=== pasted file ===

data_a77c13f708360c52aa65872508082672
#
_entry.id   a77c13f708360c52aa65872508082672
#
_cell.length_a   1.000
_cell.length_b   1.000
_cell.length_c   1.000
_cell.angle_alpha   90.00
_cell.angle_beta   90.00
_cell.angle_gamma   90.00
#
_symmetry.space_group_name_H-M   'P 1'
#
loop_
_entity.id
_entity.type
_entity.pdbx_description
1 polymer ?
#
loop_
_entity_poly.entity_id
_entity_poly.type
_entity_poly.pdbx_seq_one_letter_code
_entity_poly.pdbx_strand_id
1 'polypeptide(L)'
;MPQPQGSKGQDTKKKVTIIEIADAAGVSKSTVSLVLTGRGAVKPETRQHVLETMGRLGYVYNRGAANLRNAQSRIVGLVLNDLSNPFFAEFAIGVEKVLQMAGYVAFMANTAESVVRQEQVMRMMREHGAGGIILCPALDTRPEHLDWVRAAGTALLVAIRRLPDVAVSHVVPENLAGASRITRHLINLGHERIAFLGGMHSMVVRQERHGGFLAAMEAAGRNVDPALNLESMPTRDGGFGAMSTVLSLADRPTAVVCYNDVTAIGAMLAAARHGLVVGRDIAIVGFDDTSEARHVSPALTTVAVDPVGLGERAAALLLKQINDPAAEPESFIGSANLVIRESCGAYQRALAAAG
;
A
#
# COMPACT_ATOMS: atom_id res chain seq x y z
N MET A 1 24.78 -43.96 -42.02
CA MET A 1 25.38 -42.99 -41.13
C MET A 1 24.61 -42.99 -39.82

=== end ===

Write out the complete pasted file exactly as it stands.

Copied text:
data_a77c13f708360c52aa65872508082672
#
_entry.id   a77c13f708360c52aa65872508082672
#
_cell.length_a   1.000
_cell.length_b   1.000
_cell.length_c   1.000
_cell.angle_alpha   90.00
_cell.angle_beta   90.00
_cell.angle_gamma   90.00
#
_symmetry.space_group_name_H-M   'P 1'
#
loop_
_entity.id
_entity.type
_entity.pdbx_description
1 polymer ?
#
loop_
_entity_poly.entity_id
_entity_poly.type
_entity_poly.pdbx_seq_one_letter_code
_entity_poly.pdbx_strand_id
1 'polypeptide(L)'
;MPQPQGSKGQDTKKKVTIIEIADAAGVSKSTVSLVLTGRGAVKPETRQHVLETMGRLGYVYNRGAANLRNAQSRIVGLVLNDLSNPFFAEFAIGVEKVLQMAGYVAFMANTAESVVRQEQVMRMMREHGAGGIILCPALDTRPEHLDWVRAAGTALLVAIRRLPDVAVSHVVPENLAGASRITRHLINLGHERIAFLGGMHSMVVRQERHGGFLAAMEAAGRNVDPALNLESMPTRDGGFGAMSTVLSLADRPTAVVCYNDVTAIGAMLAAARHGLVVGRDIAIVGFDDTSEARHVSPALTTVAVDPVGLGERAAALLLKQINDPAAEPESFIGSANLVIRESCGAYQRALAAAG
;
A
#
# COMPACT_ATOMS: atom_id res chain seq x y z
N MET A 1 24.78 -43.96 -42.02
CA MET A 1 25.38 -42.99 -41.13
C MET A 1 24.61 -42.99 -39.82